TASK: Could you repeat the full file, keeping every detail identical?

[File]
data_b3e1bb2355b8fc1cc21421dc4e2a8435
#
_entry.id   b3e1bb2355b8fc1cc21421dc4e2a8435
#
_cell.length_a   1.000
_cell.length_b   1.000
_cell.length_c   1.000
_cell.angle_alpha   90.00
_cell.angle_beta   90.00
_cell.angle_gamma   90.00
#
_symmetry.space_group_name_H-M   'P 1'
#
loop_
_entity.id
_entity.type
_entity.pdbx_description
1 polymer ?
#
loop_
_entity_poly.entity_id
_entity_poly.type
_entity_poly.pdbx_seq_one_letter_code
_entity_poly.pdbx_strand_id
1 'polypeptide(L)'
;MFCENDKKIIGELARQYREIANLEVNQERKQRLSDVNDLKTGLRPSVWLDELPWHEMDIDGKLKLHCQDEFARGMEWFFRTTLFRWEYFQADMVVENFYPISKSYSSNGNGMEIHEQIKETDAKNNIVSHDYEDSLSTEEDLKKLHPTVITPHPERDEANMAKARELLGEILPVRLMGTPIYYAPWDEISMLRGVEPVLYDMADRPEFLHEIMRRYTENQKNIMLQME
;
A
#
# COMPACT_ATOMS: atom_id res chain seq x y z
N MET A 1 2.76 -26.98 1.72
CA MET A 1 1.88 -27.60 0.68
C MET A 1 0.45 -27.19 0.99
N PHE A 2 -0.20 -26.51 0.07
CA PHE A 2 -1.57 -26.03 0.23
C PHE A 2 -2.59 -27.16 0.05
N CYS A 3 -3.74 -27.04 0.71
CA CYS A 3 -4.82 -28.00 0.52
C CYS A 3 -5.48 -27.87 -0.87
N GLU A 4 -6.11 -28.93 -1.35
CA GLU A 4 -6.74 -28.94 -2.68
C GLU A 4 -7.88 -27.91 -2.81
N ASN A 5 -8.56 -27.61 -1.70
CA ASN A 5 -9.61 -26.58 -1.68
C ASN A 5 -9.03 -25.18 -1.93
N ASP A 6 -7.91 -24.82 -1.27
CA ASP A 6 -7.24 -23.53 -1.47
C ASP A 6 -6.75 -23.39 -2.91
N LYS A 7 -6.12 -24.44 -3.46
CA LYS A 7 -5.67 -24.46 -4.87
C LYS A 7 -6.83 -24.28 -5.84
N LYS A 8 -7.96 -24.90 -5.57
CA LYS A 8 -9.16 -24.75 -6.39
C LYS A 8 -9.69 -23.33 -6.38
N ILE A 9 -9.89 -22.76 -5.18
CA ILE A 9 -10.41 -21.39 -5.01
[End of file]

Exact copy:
data_b3e1bb2355b8fc1cc21421dc4e2a8435
#
_entry.id   b3e1bb2355b8fc1cc21421dc4e2a8435
#
_cell.length_a   1.000
_cell.length_b   1.000
_cell.length_c   1.000
_cell.angle_alpha   90.00
_cell.angle_beta   90.00
_cell.angle_gamma   90.00
#
_symmetry.space_group_name_H-M   'P 1'
#
loop_
_entity.id
_entity.type
_entity.pdbx_description
1 polymer ?
#
loop_
_entity_poly.entity_id
_entity_poly.type
_entity_poly.pdbx_seq_one_letter_code
_entity_poly.pdbx_strand_id
1 'polypeptide(L)'
;MFCENDKKIIGELARQYREIANLEVNQERKQRLSDVNDLKTGLRPSVWLDELPWHEMDIDGKLKLHCQDEFARGMEWFFRTTLFRWEYFQADMVVENFYPISKSYSSNGNGMEIHEQIKETDAKNNIVSHDYEDSLSTEEDLKKLHPTVITPHPERDEANMAKARELLGEILPVRLMGTPIYYAPWDEISMLRGVEPVLYDMADRPEFLHEIMRRYTENQKNIMLQME
;
A
#
# COMPACT_ATOMS: atom_id res chain seq x y z
N MET A 1 2.76 -26.98 1.72
CA MET A 1 1.88 -27.60 0.68
C MET A 1 0.45 -27.19 0.99
N PHE A 2 -0.20 -26.51 0.07
CA PHE A 2 -1.57 -26.03 0.23
C PHE A 2 -2.59 -27.16 0.05
N CYS A 3 -3.74 -27.04 0.71
CA CYS A 3 -4.82 -28.00 0.52
C CYS A 3 -5.48 -27.87 -0.87
N GLU A 4 -6.11 -28.93 -1.35
CA GLU A 4 -6.74 -28.94 -2.68
C GLU A 4 -7.88 -27.91 -2.81
N ASN A 5 -8.56 -27.61 -1.70
CA ASN A 5 -9.61 -26.58 -1.68
C ASN A 5 -9.03 -25.18 -1.93
N ASP A 6 -7.91 -24.82 -1.27
CA ASP A 6 -7.24 -23.53 -1.47
C ASP A 6 -6.75 -23.39 -2.91
N LYS A 7 -6.12 -24.44 -3.46
CA LYS A 7 -5.67 -24.46 -4.87
C LYS A 7 -6.83 -24.28 -5.84
N LYS A 8 -7.96 -24.90 -5.57
CA LYS A 8 -9.16 -24.75 -6.39
C LYS A 8 -9.69 -23.33 -6.38
N ILE A 9 -9.89 -22.76 -5.18
CA ILE A 9 -10.41 -21.39 -5.01